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ART & ARCHITECTURE | Art Notes

Cedars-Sinai Calls In a Specialist

For its big mural showing the history of Jewish medical contributions, the center turned to Terry Schoonhoven.

April 18, 1999|SUZANNE MUCHNIC | Suzanne Muchnic is The Times' art writer

Terry Schoonhoven is part of a rare breed of contemporary artists who make a living by fulfilling other people's desires for really big pictures. "I entertain all commissions. This is my bread and butter," said the 53-year-old muralist during an interview in his Larchmont-area studio, where he is finishing his latest project. "Jewish Contributions to Medicine," a 12-by-71-foot panorama of Jewish physicians and scientists from Talmudic times to the present, soon will be installed in the Harvey Morse Auditorium of Cedars-Sinai Medical Center and unveiled May 2.

With more than 40 murals to his credit, Schoonhoven has painted everything from a trompe l'oeil sky and window in a private home in Venice and an illusionistic corridor on the Ahmanson Building at the Los Angeles County Museum of Art to an automobile graveyard at the Department of Motor Vehicles in downtown Los Angeles. One of his most ambitious recent projects is a 250-year travelogue through California history, executed in ceramic tile and installed in 1993 at Union Station.

Probably best known for adorning huge outdoor walls with whimsical fantasies and apocalyptic warnings about Southern California, Schoonhoven is a Midwestern transplant who seems to view his adopted home with a mixture of wit, fondness and critical irony. He moved to Los Angeles in 1967 and did two years of graduate work at UCLA, after growing up in Freeport, Ill., and earning his bachelor's degree at the University of Wisconsin.

He got his start as a muralist with the Fine Arts Squad, a small group of artists he established in 1969 with painter Vic Henderson. "The idea was to get art out of the studio and into the street," Schoonhoven said.

The squad made a big splash in the early '70s with memorable images, such as "Isle of California," which depicts the Golden State being transformed into an island by a violent earthquake, on a building in West Los Angeles; and "Ghost Town," a mural on the Conejo Security Bank in Thousand Oaks portraying the surrounding shopping center in ruin. The group disbanded in 1974, but Schoonhoven continued on his own, distinguishing himself in 1979 with a huge mirror image of a street scene on Windward Avenue in Venice, followed by a varied array of other murals.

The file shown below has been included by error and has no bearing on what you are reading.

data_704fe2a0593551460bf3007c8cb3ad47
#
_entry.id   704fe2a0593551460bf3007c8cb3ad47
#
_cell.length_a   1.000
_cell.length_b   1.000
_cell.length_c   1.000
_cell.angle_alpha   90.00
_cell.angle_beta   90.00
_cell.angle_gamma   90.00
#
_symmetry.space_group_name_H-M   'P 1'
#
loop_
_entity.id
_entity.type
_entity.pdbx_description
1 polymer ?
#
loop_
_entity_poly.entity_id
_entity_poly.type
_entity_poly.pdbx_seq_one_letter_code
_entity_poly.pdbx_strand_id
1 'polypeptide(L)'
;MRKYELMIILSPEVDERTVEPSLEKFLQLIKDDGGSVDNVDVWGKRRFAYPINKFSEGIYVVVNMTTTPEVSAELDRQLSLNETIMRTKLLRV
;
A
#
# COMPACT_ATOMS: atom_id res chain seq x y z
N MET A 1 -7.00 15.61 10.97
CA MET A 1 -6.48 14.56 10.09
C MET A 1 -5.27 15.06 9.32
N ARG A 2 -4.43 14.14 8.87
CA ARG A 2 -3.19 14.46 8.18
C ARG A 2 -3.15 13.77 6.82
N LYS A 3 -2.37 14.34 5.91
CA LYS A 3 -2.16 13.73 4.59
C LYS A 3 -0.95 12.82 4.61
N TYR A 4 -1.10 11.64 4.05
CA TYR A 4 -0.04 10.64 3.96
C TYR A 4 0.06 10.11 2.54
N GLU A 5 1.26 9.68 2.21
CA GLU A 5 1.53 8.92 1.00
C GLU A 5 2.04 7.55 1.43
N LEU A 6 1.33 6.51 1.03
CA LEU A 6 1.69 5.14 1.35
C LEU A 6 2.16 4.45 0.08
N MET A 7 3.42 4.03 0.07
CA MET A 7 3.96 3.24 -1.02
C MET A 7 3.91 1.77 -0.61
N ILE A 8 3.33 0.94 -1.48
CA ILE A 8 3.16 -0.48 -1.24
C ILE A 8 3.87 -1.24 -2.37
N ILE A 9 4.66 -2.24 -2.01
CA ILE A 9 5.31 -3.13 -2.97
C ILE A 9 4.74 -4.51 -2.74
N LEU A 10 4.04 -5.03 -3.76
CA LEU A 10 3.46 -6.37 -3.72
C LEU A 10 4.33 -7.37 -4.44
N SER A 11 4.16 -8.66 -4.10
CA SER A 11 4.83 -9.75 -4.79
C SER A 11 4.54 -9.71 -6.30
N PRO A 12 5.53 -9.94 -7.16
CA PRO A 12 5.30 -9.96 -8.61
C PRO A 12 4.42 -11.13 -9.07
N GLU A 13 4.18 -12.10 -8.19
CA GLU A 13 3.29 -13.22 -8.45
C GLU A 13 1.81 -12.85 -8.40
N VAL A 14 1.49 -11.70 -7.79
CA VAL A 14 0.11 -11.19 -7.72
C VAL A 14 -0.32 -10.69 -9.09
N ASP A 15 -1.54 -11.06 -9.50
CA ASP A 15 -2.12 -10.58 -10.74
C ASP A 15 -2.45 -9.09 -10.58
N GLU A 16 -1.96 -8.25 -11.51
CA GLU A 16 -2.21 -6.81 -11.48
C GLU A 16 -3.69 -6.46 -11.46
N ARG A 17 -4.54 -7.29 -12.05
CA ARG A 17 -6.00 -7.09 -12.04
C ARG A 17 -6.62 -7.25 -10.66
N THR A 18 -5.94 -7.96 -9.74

Schoonhoven obviously has the ability to visualize and execute grand-scale projects, and he has managed to land enough jobs to keep going, but it hasn't been easy. In addition to the technical and physical difficulties of painting murals, artists must contend with the vicissitudes of art funding as well as the agendas and tastes of their clients.

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"In the '80s there were corporate commissions, but those have dried up. Now it's all percent-for-art projects," he said, referring to regulations requiring developers to use a small percentage of construction costs of new public buildings for artworks.

Private commissions, such as the Cedars-Sinai project, are extremely rare--but welcome, he said. Although painting a sober Jewish Who's Who of medicine isn't exactly his stock in trade, Schoonhoven said it has been a satisfying project.

It was initiated by former Cedars-Sinai board Chairman Joseph Mitchell and his wife Beverly, who wanted to donate a mural on the history of medicine to the hospital. "I nearly fell over when I heard about it, because medical history is a great interest of mine," said Dr. Leon Morgenstern, the director of the Center for Health Care Ethics at Cedars-Sinai and chairman of the mural project.

Art patron and collector Stanley Grinstein, who heads the hospital's Advisory Council for the Arts, thought Schoonhoven was the artist for the job and approached him about two years ago. But it took several months for the idea to evolve into a workable form.

With a committee of seven physicians, Morgenstern began delving into the subject to determine how it might be surveyed succinctly. They soon agreed that the entire history of medicine was far too broad, but a Jewish version of the topic would be "do-able," Morgenstern said. Even so, it was necessary to limit more than 100 worthy contenders to a group that could be portrayed on the mural. "Terry didn't want a sea of faces," he said.

The committee eventually came up with a list of about 40 major figures and a "supporting cast," bringing the total to 55, Schoonhoven said. Among the luminaries are Maimonides (1135-1204), the leading physician in the court of Saladin, sultan of Egypt; immunologists Paul Ehrlich (1854-1915) and Elie Metchnikoff (1845-1916); and virologist Albert Sabin, who discovered an oral vaccine for polio and died in 1993. A group of female Nobel laureates includes Rosalyn Sussman, Gertrude Elion and Rita Levi-Montalcini.

Morgenstern said it wasn't easy for the committee to make the final cut of Jewish physicians and scientists. He doesn't expect the lineup to please everyone, but neither does he shy away from criticism. "The more discussion, the better. It's meant to stimulate," he said of the mural.

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